10/15/2010 05:45 pm ET Updated May 25, 2011

Obama's MTV Town Hall Was a Missed Opportunity

It was never about Barack Obama.

He said as much on the campaign trail. Time and time again he would remind the thousands that gathered to hear him speak that the election was not about him... a sentiment that's been lost over the last two years. This inconsistency, as subtle as it may be, is the subtext for everything wrong with the administration's message.

It was about us.

In his words, it was about "the power of ordinary Americans", the promise of millions of voices calling for the kind of change that transcended one election cycle.

Over the course of the last two years this administration has distorted the "we" in "Yes We Can", most blatantly during the health care debate. Whenever President Obama evoked the term "we" more often than not he was referring to himself and Congress. Back room deals and convoluted congressional process took the place of the sort of change that comes from the ground up. This distortion was at its worst at yesterday's MTV, BET, and CMT town hall (see a full recap of Campus Progress' live chat here.)

The president spent the bulk of the one hour town hall talking over an audience that asked him pointed and honest questions by stating what we already knew. The Dream Act is important, Don't Ask Don't Tell must go, bullying is bad, bipartisanship is good. His responses were either obvious or overly wonky for a crowd that wasn't asking for clarification on the substance of each policy but the state of it.

Where's the change we voted for?

Rather than provide context, the president regurgitated talking points and laundry lists that seemed to be directed at the pundits rather than at the young people in the room. Much has been said about the challenges of turning out young voters without having Barack Obama on the ballot. Yet the truth is that in 2008, 69% of young voters cited a candidate's positions on the issues as the most important factor in determining who they choose to support.

The issues are on the ballot this November 2nd.

President Obama could have used the town hall to issue a call to action, to articulate how each person in the room could contribute to the ongoing work of changing our country. If you're upset about the partisan tone of our politics, bring it up with the elected officials who spend more time questioning the president's place of birth and the "communist" undertones of his rhetoric than debating him on the merits of his policies. If you're upset that Don't Ask Don't Tell hasn't been repealed; identify elected officials who are standing in its way. Lobby them when it comes time for a vote and let them know that you're bringing your passion for equality into the polling place with you. If you're upset about youth unemployment, bring it up with the representatives, Democrats and Republicans, who voted down a Youth Summer Jobs bill last spring.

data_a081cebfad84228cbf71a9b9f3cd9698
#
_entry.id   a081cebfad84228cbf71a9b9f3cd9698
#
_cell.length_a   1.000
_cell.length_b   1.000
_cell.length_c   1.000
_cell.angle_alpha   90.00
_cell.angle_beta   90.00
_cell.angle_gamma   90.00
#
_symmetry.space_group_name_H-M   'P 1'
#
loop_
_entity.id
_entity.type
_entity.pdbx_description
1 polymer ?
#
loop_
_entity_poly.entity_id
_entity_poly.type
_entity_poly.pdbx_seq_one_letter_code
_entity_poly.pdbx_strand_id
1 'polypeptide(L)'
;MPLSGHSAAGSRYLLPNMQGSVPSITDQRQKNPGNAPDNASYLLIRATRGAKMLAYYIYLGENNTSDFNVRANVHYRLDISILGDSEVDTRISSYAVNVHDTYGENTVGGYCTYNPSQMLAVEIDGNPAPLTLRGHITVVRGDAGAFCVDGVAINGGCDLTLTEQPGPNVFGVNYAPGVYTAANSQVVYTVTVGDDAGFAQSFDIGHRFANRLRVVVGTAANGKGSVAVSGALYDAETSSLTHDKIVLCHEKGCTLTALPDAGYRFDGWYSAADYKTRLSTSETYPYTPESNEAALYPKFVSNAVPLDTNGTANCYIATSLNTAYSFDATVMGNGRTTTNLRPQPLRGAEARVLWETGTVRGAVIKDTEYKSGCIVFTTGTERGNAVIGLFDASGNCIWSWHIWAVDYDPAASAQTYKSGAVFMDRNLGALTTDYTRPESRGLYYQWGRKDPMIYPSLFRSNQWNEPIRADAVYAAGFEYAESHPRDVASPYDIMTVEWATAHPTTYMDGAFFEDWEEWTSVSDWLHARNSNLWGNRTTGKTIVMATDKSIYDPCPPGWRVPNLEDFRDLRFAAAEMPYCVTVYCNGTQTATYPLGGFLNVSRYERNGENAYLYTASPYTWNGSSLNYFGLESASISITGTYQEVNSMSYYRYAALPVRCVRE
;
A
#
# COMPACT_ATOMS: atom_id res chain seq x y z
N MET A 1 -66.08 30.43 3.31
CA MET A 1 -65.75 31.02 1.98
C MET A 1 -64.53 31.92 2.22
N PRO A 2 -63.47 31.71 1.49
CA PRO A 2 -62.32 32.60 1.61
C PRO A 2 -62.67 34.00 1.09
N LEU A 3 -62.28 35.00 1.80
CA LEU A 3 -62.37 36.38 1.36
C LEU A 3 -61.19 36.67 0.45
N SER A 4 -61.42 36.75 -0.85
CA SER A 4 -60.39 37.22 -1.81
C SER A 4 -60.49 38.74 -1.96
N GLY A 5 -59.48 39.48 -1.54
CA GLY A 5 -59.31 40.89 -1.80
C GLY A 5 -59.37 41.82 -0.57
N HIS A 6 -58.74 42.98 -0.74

Election Day puts us in a position of power, in a position to hold members of Congress accountable.

Just as the 2008 presidential election was not about Barack Obama -- this administration shouldn't be about him either. We've been asked to "pledge to support" the president's agenda -- when in actuality we signed up to impact it. We've been asked to donate our money instead of our ideas and our passion. We've been accused of whining when really we're having a hard time coming to terms with the notion that something is now impossible.

I'm guessing it stems from being told that something was "impossible" two years ago. I'm guessing it's grounded in the fact that we already turned the impossible into the improbable, and the improbable into the inevitable, and the inevitable into reality...

I'm guessing we're a generation that looks unkindly on the justification that some things just can't get done... I'm guessing we'd probably respond to the insistence that while things have been hard, the unfinished business of changing our country relies on us.

What President Obama needs to do is make the midterms about something larger than who wins the House or the Senate, grounded in something more profound than the individual candidates on the ballots. He did it in Madison, he did at the Gen 44 event, and then he took 12 steps backwards yesterday.

If he can't deliver this message then Progressives have to do it without him.

As frustrated as I am, I don't believe my country and the future of my generation should be punished for his lack of consistency.

Let's face it, we may not have millions to invest in candidates, and we may not be as loud as the Tea Party, yet on Election Day we're all equals. We all enter the ballot with one vote.

Young people are not interested in taking the country back; we're insisting that we move the country forward. Our ability to do that, relies on us.

If that's the mission, just as 2008 wasn't about Barack Obama, 2010 can't be about him either.